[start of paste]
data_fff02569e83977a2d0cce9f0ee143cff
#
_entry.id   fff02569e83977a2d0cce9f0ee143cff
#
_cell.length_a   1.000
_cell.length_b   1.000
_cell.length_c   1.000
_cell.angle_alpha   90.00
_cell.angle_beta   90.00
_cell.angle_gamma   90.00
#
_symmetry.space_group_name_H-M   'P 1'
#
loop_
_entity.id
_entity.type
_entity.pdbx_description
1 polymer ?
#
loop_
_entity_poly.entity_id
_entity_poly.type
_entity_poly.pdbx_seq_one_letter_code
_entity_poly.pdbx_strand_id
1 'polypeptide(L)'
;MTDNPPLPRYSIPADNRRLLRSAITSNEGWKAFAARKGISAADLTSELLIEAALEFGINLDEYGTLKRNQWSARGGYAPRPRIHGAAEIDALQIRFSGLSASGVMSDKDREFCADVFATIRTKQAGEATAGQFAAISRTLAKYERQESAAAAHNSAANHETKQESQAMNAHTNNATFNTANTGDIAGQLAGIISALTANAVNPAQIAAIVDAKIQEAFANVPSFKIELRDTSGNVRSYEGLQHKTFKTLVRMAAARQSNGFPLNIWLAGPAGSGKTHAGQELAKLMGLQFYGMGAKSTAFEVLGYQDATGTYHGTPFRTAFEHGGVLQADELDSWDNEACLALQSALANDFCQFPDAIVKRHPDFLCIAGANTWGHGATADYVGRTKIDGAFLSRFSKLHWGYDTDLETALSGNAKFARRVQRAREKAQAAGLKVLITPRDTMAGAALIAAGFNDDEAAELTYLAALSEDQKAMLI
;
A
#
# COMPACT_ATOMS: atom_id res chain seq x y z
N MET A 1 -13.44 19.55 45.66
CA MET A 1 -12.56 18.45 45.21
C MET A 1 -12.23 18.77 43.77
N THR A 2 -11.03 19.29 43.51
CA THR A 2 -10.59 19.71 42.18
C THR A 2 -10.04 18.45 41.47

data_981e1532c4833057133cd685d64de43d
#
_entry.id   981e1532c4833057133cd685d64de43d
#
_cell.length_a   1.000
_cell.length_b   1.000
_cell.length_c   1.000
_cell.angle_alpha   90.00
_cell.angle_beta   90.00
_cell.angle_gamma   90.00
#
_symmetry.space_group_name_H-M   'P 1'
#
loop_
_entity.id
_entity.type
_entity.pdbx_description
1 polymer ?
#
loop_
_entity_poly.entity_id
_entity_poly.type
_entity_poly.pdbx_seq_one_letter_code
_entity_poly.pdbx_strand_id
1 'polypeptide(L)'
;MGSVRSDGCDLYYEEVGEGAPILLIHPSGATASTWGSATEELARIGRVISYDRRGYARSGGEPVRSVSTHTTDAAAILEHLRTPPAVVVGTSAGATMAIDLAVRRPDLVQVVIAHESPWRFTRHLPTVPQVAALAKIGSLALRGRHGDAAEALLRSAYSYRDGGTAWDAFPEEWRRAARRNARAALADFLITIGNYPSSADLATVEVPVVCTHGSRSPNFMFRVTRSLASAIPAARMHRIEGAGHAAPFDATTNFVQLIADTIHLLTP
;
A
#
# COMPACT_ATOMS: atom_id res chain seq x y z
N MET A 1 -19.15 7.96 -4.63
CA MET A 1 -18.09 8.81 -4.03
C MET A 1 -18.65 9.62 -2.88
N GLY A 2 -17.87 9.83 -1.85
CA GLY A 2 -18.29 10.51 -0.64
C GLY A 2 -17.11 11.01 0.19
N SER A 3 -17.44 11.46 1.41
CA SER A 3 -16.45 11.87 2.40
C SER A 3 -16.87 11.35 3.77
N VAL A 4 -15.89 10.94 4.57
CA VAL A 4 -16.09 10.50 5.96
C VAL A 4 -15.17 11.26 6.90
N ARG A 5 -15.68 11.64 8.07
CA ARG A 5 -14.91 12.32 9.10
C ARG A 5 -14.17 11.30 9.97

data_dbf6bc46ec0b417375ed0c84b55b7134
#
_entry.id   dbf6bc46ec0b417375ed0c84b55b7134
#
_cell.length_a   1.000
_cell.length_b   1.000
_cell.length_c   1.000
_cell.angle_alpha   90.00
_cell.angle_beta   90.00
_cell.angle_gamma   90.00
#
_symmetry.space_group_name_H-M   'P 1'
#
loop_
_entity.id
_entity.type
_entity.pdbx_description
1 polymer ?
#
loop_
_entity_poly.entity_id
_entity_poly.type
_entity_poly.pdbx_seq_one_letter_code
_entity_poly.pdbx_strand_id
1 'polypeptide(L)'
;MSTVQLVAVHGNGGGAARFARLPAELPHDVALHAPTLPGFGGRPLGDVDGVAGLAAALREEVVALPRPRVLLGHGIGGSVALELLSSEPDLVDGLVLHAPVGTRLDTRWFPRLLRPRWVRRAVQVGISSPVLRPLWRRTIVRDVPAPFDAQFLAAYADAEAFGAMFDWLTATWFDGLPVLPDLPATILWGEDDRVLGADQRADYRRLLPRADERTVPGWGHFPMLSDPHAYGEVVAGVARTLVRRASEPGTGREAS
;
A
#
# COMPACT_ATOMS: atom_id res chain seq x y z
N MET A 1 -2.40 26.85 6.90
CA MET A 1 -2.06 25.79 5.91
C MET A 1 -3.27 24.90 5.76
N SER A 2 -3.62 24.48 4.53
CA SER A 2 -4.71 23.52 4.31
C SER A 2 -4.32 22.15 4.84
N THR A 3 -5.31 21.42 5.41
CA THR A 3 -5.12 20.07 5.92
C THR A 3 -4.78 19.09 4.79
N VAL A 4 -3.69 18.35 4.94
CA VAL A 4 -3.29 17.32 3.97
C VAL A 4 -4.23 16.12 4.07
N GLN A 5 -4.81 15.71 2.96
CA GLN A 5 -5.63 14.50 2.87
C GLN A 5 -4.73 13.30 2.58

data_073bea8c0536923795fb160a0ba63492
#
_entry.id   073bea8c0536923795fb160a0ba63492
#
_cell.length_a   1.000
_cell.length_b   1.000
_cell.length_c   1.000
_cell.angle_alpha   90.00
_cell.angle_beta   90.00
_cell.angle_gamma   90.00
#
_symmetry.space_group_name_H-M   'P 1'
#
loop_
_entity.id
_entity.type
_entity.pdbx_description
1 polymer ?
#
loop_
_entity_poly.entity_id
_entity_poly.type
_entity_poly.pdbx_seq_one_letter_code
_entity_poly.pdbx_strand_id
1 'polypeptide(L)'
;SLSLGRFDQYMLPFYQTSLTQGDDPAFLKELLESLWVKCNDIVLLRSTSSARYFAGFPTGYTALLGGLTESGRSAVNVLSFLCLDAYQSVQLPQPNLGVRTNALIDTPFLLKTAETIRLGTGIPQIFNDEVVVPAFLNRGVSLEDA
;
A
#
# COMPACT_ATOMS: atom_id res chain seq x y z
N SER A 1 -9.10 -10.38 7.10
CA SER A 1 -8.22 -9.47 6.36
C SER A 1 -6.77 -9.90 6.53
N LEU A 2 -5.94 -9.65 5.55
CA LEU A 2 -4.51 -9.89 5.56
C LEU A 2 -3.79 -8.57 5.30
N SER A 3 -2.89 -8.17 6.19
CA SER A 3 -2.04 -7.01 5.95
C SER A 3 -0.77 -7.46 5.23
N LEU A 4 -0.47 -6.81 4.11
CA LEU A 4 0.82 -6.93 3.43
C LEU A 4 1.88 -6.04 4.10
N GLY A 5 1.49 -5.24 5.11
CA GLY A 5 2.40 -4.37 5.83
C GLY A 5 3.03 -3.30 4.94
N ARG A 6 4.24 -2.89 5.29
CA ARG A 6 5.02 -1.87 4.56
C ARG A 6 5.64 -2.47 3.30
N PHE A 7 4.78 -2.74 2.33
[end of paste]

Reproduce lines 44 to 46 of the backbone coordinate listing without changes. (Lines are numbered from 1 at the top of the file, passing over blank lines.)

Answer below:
_cell.angle_alpha   90.00
_cell.angle_beta   90.00
_cell.angle_gamma   90.00